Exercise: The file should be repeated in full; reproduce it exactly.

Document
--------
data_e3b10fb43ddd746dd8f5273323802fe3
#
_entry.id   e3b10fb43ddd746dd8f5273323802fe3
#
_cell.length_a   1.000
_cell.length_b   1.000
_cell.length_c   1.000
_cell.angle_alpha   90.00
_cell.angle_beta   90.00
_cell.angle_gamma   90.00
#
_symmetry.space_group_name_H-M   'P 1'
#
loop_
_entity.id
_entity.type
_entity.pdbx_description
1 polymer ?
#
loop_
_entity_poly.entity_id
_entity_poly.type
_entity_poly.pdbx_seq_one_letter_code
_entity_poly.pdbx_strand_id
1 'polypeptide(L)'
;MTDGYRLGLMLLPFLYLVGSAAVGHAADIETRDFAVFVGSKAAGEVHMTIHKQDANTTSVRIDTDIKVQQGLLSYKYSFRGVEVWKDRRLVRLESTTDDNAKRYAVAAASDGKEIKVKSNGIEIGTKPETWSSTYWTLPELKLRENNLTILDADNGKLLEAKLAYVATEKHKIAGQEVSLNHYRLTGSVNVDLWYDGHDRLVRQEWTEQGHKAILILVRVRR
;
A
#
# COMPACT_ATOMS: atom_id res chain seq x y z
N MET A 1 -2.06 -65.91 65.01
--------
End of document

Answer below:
data_e3b10fb43ddd746dd8f5273323802fe3
#
_entry.id   e3b10fb43ddd746dd8f5273323802fe3
#
_cell.length_a   1.000
_cell.length_b   1.000
_cell.length_c   1.000
_cell.angle_alpha   90.00
_cell.angle_beta   90.00
_cell.angle_gamma   90.00
#
_symmetry.space_group_name_H-M   'P 1'
#
loop_
_entity.id
_entity.type
_entity.pdbx_description
1 polymer ?
#
loop_
_entity_poly.entity_id
_entity_poly.type
_entity_poly.pdbx_seq_one_letter_code
_entity_poly.pdbx_strand_id
1 'polypeptide(L)'
;MTDGYRLGLMLLPFLYLVGSAAVGHAADIETRDFAVFVGSKAAGEVHMTIHKQDANTTSVRIDTDIKVQQGLLSYKYSFRGVEVWKDRRLVRLESTTDDNAKRYAVAAASDGKEIKVKSNGIEIGTKPETWSSTYWTLPELKLRENNLTILDADNGKLLEAKLAYVATEKHKIAGQEVSLNHYRLTGSVNVDLWYDGHDRLVRQEWTEQGHKAILILVRVRR
;
A
#
# COMPACT_ATOMS: atom_id res chain seq x y z
N MET A 1 -2.06 -65.91 65.01